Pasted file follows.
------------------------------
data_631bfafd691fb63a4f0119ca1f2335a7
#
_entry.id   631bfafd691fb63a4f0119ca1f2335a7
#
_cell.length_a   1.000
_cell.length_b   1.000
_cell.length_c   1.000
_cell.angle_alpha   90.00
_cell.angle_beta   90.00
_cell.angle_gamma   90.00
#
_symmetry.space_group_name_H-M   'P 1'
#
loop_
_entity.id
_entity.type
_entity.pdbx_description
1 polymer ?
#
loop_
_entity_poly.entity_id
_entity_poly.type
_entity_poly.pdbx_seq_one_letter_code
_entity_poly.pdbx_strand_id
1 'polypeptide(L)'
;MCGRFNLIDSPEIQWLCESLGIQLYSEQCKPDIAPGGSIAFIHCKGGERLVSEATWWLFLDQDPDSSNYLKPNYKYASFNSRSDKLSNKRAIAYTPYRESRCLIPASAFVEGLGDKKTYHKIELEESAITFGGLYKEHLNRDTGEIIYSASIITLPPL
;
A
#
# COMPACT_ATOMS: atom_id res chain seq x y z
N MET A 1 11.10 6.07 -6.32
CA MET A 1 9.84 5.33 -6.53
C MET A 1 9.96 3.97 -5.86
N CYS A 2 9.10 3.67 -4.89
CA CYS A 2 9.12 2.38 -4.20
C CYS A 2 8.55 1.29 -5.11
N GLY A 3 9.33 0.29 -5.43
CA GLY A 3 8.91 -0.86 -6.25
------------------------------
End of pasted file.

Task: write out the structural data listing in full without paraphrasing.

data_631bfafd691fb63a4f0119ca1f2335a7
#
_entry.id   631bfafd691fb63a4f0119ca1f2335a7
#
_cell.length_a   1.000
_cell.length_b   1.000
_cell.length_c   1.000
_cell.angle_alpha   90.00
_cell.angle_beta   90.00
_cell.angle_gamma   90.00
#
_symmetry.space_group_name_H-M   'P 1'
#
loop_
_entity.id
_entity.type
_entity.pdbx_description
1 polymer ?
#
loop_
_entity_poly.entity_id
_entity_poly.type
_entity_poly.pdbx_seq_one_letter_code
_entity_poly.pdbx_strand_id
1 'polypeptide(L)'
;MCGRFNLIDSPEIQWLCESLGIQLYSEQCKPDIAPGGSIAFIHCKGGERLVSEATWWLFLDQDPDSSNYLKPNYKYASFNSRSDKLSNKRAIAYTPYRESRCLIPASAFVEGLGDKKTYHKIELEESAITFGGLYKEHLNRDTGEIIYSASIITLPPL
;
A
#
# COMPACT_ATOMS: atom_id res chain seq x y z
N MET A 1 11.10 6.07 -6.32
CA MET A 1 9.84 5.33 -6.53
C MET A 1 9.96 3.97 -5.86
N CYS A 2 9.10 3.67 -4.89
CA CYS A 2 9.12 2.38 -4.20
C CYS A 2 8.55 1.29 -5.11
N GLY A 3 9.33 0.29 -5.43
CA GLY A 3 8.91 -0.86 -6.25